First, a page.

19 February 2010

Subject! Verb! Object!

Here’s a quick pair of suggestions on how not to get your application taken out of the pile.

12 February 2010

Finding a research opportunity on your own campus

I’ve been finding a lot of students have no idea how to go about finding out about research opportunities. So, here’s one for you students.

Clear out some time. If a prof’s door is open, knock and ask if you can come in. If you’re too intimidated by dropping in, email and ask for an appointment. Once you get in the office, ask this magic question:

“Could you tell me a bit about your research?”

Be ready for a loooooong conversation. Because the truth is, not very many people ask about our research, so to have anyone showing any sort of interest is something we enjoy. Heck, very often even our own colleagues don’t ask what we’re working on most of the time.

That conversation can totally change the tone of your dialogue with your professor – in a good way – for a long time. Think about it. Which conversation do you think a professor would rather have?

“Can you tell me about your research?”

versus some variation of:

“Can you sign this form?”
“Can you calculate my best possible grade for your class?”
“Can I take a make-up exam?”

Which conversation do you think a prof would rather have? And which conversation do you think a prof has more often?

10 February 2010

Cancer Prevention Education: Student Research Experiences

The institution: The University of Texas M. D. Anderson Cancer Center in Houston, Texas

The program: The “Cancer Prevention Education: Student Research Experiences” program is designed to encourage undergraduate students to pursue research careers by exposing them to mentored hands-on research experiences early in their academic career. Students will work in a research environment with extensive epidemiologic, laboratory and clinical facilities under the supervision of an established investigator on the faculty of M. D. Anderson, as well as attend seminars and lectures. Students are immersed in the type of cross-disciplinary research environment typical of cancer prevention and control research, with opportunities for studying epidemiology (including molecular and genetic epidemiology), behavioral science, clinical cancer prevention, health disparities and other prevention-related disciplines. Based on their interests, successful applicants will be paired with an appropriate faculty mentor for the duration of the research experience. Students will be expected to devote full-time effort to this research experience.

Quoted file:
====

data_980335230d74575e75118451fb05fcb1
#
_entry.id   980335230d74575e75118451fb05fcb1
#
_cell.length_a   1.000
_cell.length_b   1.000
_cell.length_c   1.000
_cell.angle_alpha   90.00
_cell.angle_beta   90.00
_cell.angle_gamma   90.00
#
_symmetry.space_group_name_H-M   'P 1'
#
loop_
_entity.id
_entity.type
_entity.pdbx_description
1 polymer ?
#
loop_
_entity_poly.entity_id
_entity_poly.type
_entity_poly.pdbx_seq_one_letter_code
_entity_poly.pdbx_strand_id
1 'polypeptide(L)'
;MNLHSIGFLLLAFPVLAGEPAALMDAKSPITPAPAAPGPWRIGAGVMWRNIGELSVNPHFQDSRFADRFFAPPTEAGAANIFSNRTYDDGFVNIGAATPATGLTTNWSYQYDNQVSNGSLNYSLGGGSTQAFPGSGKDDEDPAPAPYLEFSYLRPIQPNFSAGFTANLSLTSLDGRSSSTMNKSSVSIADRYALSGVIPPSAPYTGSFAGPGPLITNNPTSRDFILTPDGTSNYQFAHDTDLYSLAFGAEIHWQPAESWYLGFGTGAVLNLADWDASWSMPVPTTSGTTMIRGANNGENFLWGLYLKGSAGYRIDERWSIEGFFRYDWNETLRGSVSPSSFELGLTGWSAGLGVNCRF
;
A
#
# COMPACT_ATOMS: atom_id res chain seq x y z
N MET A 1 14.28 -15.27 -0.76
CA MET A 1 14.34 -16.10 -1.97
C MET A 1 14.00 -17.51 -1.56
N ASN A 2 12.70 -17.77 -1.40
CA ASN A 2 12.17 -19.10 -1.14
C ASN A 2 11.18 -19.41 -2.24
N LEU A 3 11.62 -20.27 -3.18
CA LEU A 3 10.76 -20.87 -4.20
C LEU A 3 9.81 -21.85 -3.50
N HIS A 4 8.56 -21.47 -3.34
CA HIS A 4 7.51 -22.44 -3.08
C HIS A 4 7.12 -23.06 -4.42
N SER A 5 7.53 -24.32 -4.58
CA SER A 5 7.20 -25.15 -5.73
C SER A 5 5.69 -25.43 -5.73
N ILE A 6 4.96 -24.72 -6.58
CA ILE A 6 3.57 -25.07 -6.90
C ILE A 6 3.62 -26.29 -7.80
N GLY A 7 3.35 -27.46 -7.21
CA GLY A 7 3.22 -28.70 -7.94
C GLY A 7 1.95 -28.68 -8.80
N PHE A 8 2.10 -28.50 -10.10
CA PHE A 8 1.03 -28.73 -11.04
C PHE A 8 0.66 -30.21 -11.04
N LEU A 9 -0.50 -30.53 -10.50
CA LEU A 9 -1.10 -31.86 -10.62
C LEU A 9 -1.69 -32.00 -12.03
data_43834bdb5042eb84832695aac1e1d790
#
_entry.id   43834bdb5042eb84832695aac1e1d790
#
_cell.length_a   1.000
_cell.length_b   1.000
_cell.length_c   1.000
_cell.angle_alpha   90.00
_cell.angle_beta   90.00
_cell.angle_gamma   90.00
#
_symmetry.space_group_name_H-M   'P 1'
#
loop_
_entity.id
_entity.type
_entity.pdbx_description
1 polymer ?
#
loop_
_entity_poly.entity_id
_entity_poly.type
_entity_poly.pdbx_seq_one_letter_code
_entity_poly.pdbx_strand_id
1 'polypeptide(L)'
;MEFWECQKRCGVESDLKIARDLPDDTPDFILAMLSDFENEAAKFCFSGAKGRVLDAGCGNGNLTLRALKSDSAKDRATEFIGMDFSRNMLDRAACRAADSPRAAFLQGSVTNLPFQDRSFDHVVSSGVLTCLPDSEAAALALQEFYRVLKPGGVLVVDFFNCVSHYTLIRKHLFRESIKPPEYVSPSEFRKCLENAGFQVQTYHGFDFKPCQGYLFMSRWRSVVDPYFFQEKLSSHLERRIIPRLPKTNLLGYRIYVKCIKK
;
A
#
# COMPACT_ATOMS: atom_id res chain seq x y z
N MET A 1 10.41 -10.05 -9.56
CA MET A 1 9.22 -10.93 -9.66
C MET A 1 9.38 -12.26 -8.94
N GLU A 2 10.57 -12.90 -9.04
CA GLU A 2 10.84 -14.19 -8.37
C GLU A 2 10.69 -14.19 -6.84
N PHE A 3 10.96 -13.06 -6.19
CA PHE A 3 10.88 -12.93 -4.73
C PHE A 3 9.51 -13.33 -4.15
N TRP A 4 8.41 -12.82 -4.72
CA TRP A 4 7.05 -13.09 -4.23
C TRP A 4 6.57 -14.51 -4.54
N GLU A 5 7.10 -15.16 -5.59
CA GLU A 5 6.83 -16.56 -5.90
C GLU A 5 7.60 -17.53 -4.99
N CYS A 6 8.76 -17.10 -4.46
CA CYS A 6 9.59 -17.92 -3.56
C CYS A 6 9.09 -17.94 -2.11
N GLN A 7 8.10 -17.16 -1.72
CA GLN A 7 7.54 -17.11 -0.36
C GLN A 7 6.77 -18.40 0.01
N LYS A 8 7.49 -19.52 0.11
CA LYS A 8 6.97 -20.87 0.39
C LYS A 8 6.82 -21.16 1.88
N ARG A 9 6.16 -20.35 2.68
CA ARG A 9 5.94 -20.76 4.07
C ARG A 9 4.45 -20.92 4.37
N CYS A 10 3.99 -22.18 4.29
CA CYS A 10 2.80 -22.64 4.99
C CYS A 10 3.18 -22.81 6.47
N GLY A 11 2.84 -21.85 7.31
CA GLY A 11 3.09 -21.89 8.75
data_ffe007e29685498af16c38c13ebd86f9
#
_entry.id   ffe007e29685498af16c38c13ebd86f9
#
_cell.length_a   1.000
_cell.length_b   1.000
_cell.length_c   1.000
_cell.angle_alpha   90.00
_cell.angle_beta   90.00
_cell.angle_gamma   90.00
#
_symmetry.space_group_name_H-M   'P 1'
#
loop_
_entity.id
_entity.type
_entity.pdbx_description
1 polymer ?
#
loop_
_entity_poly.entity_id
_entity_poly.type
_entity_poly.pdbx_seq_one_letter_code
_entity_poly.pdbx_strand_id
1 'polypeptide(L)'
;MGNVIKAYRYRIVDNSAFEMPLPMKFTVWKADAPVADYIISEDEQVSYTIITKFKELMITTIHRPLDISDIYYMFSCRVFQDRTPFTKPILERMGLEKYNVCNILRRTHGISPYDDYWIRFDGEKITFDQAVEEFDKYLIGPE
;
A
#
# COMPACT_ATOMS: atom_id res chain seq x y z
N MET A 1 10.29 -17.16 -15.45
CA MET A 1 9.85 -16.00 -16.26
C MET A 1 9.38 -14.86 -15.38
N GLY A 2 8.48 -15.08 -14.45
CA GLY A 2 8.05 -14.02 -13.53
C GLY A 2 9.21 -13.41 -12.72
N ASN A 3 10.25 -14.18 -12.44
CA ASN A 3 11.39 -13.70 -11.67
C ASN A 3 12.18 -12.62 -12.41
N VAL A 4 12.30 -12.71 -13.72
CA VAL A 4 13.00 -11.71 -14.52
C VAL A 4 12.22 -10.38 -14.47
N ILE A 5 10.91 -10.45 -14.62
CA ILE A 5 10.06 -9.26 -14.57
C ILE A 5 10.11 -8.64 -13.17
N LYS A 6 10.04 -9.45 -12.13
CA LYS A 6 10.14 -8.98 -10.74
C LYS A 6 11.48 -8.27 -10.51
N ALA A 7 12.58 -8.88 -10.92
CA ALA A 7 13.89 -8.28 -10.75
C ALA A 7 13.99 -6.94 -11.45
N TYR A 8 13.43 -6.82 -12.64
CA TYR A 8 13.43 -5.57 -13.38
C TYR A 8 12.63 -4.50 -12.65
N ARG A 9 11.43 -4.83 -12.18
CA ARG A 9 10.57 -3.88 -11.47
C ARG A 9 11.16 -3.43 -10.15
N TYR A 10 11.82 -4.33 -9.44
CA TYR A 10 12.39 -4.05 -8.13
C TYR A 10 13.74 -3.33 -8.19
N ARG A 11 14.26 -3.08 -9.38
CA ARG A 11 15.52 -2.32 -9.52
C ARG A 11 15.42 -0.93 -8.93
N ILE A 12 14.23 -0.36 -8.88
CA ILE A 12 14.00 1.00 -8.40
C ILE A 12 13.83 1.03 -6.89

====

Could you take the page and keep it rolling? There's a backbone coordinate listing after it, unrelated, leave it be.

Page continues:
A total of eight students will be selected to participate in the 12-week program. While most students will participate during the summer, opportunities for these research experiences may be available at other times during the year.

Participants in the program receive a stipend of up to $2,166 per month for the three-month period.

Eligibility: Students must have either (a) completed their sophomore or junior year and be enrolled in an undergraduate degree program classified as a junior or senior by September 2010, or (b) completed their undergraduate degree (no earlier than December 2009) and be accepted to start a graduate program by September 2010. Students must be U.S. citizens or permanent residents of the United States. Applicants with visas are not eligible. Students who are members of groups historically underrepresented in the sciences (African-American, Hispanic, American Indian, Alaska Native, Native Hawaiian or other Pacific Islander) as well as those who are the first in their family of origin to attend college are especially encouraged to apply. The Advisory Committee selects students based on the applicant’s record of scholastic achievement, aptitude for science and interest in cancer prevention.

Deadline: 3 March 2010

More information: http://www.cancerpreventiontraining.org

Post-baccalaureate Research and Education Program (PREP)

The institution: University of New Mexico

The program: We are seeking recent (or May 2010) graduates in biochemistry, biology, chemical and nuclear engineering, chemistry, computer Science, physics, psychology, and related fields. The program is an intensive one-year paid program. In addition to lab research, scholars will:

  • Prepare and take the GRE
  • Seek and apply to Biomedical graduate programs
  • Attend professional meetings
  • Enroll in a Research Ethics course
  • Present research
  • Attend weekly meetings
  • Attend seminars


  • U.S. citizen or permanent resident
  • 3.0 GPA
  • Be a member of an under-represented group in biomedical research
  • Received Bachelor’s degree within the 36 months before start of program
  • Be committed to pursuing a Ph.D. in a biomedical research field
  • Demonstrated need to complete an additional year of training before applying to graduate school

Application deadline: No official deadline, but 12 March 2010 is encouraged.

More information: Patty Banuelos at prep@unm.edu, or visit http://biology.unm.edu/prep

03 February 2010

Pollination Biology REU

The institution: Oregon State University

The program:

  • 10 week program
  • $4,500 stipend
  • Students rotate between a dryland prairie in northeast Oregon, a forest ecosystem in the foothills of the Cascade Mountains, and agricultural landscapes in western Oregon

Requirements: Outstanding students in biological science-related majors who are currently in their sophomore or junior year of undergraduate study are eligible. NSF requires that participants are U.S. citizens or permanent residents of the U.S. and its territories.

Application deadline: 15 March 2010

More information: http://cropandsoil.oregonstate.edu/REU